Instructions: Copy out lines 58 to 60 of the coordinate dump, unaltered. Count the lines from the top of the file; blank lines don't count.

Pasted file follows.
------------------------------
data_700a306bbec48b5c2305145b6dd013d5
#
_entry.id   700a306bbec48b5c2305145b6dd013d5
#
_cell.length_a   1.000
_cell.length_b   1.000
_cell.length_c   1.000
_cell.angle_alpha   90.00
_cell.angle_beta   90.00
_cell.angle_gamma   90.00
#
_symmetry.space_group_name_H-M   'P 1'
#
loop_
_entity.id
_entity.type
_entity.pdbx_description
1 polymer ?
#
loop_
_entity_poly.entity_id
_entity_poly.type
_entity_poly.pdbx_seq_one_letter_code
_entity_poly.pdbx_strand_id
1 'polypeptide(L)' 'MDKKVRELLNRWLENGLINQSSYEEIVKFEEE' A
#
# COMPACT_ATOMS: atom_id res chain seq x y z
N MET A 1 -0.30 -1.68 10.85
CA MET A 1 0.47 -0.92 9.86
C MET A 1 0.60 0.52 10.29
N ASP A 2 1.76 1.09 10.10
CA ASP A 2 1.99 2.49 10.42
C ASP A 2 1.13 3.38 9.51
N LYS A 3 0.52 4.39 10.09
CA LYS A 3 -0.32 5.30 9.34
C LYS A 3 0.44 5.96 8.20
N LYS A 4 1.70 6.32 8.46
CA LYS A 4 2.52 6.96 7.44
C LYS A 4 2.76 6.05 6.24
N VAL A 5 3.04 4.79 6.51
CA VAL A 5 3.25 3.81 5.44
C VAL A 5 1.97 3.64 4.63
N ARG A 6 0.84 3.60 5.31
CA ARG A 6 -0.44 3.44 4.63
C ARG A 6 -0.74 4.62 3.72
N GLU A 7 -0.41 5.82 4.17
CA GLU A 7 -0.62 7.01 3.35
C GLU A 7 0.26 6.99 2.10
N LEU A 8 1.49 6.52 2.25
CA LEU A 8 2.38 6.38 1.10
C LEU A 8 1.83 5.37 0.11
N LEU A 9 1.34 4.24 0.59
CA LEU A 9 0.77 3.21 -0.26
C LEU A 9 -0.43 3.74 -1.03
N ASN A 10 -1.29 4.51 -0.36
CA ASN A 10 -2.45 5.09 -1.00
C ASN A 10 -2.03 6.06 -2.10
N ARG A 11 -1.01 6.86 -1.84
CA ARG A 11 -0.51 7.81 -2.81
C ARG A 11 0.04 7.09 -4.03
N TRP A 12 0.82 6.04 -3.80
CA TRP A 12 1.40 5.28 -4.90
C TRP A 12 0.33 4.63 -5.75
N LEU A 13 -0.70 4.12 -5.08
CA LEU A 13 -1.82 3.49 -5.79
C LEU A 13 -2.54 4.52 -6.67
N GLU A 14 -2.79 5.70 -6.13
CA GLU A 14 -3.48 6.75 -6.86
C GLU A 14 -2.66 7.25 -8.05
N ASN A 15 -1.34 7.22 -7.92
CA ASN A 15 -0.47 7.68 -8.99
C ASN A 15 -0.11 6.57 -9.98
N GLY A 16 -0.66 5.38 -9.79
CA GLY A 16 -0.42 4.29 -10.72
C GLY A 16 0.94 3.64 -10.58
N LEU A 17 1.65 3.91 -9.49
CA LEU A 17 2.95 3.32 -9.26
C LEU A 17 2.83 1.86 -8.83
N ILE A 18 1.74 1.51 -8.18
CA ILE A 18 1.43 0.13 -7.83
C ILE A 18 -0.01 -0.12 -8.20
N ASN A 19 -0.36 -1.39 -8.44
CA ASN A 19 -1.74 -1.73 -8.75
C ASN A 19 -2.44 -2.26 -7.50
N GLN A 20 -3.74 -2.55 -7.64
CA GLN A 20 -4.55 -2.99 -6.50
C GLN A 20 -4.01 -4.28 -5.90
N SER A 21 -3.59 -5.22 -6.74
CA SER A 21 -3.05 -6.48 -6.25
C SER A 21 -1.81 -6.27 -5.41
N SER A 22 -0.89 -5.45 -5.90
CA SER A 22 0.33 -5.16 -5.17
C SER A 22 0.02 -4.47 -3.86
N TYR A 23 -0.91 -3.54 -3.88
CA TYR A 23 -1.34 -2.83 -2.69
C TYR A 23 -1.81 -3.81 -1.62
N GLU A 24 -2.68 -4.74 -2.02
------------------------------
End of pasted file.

N ARG A 11 -1.01 6.86 -1.84
CA ARG A 11 -0.51 7.81 -2.81
C ARG A 11 0.04 7.09 -4.03